For New Zealand, our economy has been supported by the tailwinds of record-high Terms of Trade, low interest rates and strong population growth. Nonetheless, business confidence remains weak and points to an upcoming slowdown in growth led by a fall in business investment.

Globally the combination of strong growth and loose financial conditions was highly supportive for equities in 2017. This year we have seen a tightening of financial conditions alongside a divergence of global growth, with the US outperforming. In 2019, we see renewed economic convergence driven mainly by the US economy slowing at a time when inflation pressures and interest rates are increasing. We do not see a recession as likely in 2019. Without a recession, it is unlikely that profits fall. Without profits falling, it is unlikely that we see a sustained equity bear market.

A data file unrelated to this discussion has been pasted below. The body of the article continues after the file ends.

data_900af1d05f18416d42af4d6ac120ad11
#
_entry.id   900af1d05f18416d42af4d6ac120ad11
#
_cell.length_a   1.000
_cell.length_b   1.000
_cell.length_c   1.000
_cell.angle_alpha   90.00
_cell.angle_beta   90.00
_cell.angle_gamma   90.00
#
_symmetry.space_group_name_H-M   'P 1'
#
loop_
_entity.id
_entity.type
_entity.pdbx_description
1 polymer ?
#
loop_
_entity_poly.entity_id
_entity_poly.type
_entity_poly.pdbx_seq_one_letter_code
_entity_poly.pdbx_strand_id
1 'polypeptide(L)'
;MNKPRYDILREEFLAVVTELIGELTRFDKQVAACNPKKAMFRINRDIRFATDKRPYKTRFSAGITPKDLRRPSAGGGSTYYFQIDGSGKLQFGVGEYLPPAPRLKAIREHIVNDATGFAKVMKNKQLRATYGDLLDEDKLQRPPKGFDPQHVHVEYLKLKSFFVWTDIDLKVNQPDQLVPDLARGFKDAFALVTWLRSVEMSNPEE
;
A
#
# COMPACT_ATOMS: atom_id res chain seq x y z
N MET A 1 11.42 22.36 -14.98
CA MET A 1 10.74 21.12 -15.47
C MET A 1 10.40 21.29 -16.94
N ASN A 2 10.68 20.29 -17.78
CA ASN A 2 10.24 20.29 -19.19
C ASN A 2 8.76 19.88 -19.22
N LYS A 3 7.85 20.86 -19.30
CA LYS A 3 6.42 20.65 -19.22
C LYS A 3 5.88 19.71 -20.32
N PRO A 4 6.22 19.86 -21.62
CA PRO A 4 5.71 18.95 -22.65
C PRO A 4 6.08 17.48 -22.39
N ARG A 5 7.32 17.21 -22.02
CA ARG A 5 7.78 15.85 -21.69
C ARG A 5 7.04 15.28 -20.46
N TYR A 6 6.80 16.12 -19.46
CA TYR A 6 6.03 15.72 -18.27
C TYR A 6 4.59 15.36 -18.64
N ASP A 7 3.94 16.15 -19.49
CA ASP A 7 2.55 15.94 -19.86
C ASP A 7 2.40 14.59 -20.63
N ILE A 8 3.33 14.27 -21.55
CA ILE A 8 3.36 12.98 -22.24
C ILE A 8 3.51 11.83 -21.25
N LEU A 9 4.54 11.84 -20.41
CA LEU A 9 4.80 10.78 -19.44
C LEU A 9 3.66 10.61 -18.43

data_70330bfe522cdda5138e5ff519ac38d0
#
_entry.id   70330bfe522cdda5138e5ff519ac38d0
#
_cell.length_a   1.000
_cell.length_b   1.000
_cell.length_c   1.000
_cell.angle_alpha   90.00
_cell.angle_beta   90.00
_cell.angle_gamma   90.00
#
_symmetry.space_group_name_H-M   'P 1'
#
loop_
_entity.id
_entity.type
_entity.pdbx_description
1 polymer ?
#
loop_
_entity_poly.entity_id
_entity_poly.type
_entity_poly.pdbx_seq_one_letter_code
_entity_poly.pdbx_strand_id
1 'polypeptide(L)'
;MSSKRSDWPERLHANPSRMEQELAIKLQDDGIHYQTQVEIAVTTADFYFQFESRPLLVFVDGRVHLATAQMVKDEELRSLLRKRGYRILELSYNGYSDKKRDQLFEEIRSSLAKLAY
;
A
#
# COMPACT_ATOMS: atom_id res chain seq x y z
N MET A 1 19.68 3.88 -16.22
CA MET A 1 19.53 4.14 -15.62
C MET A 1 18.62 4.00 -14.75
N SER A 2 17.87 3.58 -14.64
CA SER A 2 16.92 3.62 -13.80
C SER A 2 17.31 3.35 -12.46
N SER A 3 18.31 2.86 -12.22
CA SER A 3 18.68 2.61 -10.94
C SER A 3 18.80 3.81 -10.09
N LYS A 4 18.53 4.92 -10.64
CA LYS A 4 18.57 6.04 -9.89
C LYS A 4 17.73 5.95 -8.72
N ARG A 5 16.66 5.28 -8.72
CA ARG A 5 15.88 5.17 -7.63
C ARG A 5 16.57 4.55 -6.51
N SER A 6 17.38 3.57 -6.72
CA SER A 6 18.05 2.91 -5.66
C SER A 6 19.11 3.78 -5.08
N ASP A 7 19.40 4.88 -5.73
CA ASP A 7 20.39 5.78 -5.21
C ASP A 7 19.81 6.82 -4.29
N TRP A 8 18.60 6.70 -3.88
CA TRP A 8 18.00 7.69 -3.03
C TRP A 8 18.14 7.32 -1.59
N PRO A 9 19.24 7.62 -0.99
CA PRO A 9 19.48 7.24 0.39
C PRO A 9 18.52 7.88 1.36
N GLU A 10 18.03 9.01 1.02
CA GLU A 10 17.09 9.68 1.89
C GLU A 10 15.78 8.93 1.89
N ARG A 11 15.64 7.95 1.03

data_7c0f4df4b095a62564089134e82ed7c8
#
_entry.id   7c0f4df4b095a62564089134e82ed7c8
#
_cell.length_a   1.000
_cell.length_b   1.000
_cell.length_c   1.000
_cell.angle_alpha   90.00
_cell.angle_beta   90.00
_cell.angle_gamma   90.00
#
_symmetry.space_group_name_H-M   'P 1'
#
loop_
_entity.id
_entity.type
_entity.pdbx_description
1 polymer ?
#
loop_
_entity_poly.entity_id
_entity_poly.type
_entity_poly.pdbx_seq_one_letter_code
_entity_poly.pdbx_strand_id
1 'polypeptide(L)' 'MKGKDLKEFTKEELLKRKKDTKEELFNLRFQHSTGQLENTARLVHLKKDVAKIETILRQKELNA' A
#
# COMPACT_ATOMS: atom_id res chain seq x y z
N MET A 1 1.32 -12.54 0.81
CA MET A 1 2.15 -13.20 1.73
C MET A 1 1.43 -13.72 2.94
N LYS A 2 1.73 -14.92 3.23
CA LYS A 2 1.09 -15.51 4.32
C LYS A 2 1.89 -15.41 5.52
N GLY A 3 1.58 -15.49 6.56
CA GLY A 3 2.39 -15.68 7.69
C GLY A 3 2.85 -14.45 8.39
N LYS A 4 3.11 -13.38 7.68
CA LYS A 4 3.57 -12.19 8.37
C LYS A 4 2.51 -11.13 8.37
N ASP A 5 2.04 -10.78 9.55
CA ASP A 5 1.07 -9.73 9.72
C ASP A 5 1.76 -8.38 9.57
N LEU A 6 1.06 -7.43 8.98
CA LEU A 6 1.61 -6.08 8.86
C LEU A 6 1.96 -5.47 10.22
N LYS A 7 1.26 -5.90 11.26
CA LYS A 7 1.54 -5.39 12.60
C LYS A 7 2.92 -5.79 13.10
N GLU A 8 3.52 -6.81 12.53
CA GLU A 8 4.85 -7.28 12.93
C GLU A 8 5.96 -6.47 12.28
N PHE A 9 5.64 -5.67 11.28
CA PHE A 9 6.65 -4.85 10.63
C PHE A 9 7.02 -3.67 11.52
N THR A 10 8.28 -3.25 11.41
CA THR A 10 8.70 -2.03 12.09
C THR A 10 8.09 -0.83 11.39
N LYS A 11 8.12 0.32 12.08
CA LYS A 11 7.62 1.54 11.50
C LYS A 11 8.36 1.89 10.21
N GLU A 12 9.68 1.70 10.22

There has been a cyclical increase in global economic activity over the past couple of years, but we believe the longer-term outlook for economic growth remains subdued with risks to the downside because of structural headwinds. The US – China trade talk news will underpin investor sentiment in the short term. In 2019, investors should ensure that their portfolios have a risk exposure consistent with their risk tolerance.



Information and Disclaimer:

Source: JMI (previously JMIS), the investment consultant to the Select Wealth Management service.

This report is for information purposes only. It does not take into account your investment needs or personal circumstances and so is not intended to be viewed as investment or financial advice. Should you require financial advice you should contact Miles Flower on 021 645 000.